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Origin of feudal system
Words nearby feudal system
What is a feudal system?
A feudal system (also known as feudalism) is a type of social and political system in which landholders provide land to tenants in exchange for their loyalty and service.
Feudalism prevailed in the Middle Ages in Europe and Japan and generally involved a lord (the landowner) allowing vassals (tenants) to rent the land by providing services, especially military service. The parcel of land, called a fief, was typically worked by serfs, laborers who had very few rights and were bound to the land itself.
The term feudal system is often used in a much more general way in political rhetoric to indicate an outdated, exploitative system of government. This usage may or may not actually refer to relationships that don’t look anything like historical feudal systems.
How does a feudal system work?
The feudal system developed in Europe when the decline of the Roman Empire led to a fragmentation of power, which in turn allowed wealthy landowners to strengthen their control over the people living on their land. But they didn’t call it a feudal system at the time. The term feudal system was introduced much later, in the 1700s, by scholars studying the complex legal and political relationships of the Middle Ages.
The word feudalism may call to mind images of lowly peasants toiling for haughty nobles, but the relationships in such systems were more complex than that. At the top of the hierarchy in the feudal system was a king, who traditionally owned all land and granted it directly to noblemen, known as lords, who held hereditary rights to it. Their tenants, called vassals, swore loyalty to the lord and provided military service (yes, knights in shining armor). Working the land (doing the actual farming) at the very bottom of the hierarchy were peasants called serfs. Serfs were not free to work elsewhere or go wherever they pleased—if the land passed from one owner to another, the serfs were then required to work the land for that new owner. And they were required to get the lord’s permission to do just about anything, including getting married or traveling off of the land.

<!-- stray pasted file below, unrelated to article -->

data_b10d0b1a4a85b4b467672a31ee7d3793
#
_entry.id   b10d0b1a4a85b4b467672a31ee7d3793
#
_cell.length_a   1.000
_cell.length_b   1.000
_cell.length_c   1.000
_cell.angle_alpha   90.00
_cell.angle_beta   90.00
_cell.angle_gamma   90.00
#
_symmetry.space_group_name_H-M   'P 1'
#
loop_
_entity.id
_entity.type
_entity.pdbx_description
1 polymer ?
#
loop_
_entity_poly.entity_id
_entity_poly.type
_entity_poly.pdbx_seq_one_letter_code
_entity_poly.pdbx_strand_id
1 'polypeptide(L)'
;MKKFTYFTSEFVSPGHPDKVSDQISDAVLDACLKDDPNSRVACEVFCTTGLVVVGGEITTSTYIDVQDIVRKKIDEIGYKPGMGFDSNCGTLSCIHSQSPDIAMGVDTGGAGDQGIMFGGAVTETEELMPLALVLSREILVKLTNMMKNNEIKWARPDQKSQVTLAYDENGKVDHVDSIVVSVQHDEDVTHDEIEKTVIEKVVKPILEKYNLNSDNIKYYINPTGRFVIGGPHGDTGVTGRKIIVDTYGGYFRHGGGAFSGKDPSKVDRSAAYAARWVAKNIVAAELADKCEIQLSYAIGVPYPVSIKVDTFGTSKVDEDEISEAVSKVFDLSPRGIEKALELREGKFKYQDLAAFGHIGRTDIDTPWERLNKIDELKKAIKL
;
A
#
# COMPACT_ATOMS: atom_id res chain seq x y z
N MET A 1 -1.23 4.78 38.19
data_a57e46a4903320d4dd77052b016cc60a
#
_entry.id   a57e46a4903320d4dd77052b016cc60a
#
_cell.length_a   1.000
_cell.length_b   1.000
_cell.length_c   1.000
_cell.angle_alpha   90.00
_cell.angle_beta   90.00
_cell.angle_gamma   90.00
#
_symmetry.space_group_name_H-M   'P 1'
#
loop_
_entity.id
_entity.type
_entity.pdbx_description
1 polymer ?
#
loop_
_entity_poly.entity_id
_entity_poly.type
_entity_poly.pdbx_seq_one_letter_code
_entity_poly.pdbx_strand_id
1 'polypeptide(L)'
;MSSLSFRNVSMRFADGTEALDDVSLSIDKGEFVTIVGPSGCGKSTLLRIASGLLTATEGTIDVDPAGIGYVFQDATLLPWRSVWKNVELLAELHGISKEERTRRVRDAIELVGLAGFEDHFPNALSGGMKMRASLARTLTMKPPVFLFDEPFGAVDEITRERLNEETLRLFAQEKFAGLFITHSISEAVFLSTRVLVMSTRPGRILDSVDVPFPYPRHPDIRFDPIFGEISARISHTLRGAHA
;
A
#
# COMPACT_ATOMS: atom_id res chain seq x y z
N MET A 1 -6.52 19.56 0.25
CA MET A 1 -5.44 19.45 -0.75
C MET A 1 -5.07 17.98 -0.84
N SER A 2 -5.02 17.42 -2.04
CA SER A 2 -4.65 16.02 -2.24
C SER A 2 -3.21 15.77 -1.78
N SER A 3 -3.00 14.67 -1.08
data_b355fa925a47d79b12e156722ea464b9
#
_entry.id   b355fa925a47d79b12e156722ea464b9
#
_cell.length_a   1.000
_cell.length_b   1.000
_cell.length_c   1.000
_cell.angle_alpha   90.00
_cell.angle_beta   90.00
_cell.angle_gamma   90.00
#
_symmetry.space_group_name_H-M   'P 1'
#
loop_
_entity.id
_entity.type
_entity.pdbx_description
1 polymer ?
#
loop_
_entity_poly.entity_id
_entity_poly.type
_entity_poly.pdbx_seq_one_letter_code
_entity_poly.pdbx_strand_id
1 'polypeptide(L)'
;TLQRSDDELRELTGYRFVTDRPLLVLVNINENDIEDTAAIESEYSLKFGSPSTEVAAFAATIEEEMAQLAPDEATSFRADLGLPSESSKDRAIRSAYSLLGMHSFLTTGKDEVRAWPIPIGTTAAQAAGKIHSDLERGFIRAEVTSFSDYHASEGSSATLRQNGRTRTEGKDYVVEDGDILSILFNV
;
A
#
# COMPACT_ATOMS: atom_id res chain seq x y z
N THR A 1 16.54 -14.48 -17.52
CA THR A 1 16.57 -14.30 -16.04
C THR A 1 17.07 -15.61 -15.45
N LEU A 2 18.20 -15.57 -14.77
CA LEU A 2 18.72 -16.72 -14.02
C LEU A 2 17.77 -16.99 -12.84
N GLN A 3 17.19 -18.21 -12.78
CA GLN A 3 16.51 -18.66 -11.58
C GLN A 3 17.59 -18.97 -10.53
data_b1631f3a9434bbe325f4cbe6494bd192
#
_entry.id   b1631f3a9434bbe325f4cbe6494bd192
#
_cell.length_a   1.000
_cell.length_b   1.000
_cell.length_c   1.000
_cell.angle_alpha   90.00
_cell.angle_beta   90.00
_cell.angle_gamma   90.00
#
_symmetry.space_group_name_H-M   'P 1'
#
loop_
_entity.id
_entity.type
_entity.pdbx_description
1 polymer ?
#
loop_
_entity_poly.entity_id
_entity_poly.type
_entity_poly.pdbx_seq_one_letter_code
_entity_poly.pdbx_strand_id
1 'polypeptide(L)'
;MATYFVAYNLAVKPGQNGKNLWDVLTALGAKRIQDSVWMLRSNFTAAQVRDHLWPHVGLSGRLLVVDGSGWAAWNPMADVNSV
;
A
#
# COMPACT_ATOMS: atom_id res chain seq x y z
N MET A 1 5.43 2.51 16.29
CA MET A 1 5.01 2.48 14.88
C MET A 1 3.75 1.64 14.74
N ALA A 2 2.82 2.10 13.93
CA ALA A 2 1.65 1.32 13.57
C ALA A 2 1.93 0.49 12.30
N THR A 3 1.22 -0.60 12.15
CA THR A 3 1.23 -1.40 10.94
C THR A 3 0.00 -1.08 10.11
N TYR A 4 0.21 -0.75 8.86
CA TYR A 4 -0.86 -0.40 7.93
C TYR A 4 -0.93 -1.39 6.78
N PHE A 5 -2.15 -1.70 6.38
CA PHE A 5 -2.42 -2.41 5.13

Feudalism wasn’t limited to medieval Europe. Japan operated under a feudal system from the 1100s to the 1800s under powerful military leaders called shoguns, whose vassals, called daimyo, controlled armies of samurai. At the bottom of the hierarchy were farmers and merchants.
While such systems essentially no longer exist, the term feudal system is still often heard in political discourse as a negative term for unfair forms of government. This usage doesn’t usually refer to the actual structural complexities of feudalism, but rather is intended to draw a comparison based on how unequal and unjust such systems were.
Did you know ... ?
The word feudal comes from the Latin and is related to fee and fief. Perhaps surprisingly, feud (as in, a long-running dispute between two families) is unrelated.
What are real-life examples of feudal system?
The relationships that made up the feudal system can be represented in a pyramid-shaped hierarchy, as shown in this graphic.
#leaseholdscandal @BorisJohnson @EstherMcVey1 @RobertJenrick @Conservatives – The Conservatives must not be influenced by large donations from their property industry sponsors, release 6 million leaseholders from this feudal system !
— Simon Davies (@simon170528) November 25, 2019
Aug 4 1789 – French National Constituent Assembly "abolishes the feudal system entirely".
— DailyRadical History (@radicaldaily) August 4, 2019
What central characteristic defines a feudal system?
A. Supply and demand.
B. The exchange of land for services.
C. Agricultural subsidies.
D. Parliamentary rule.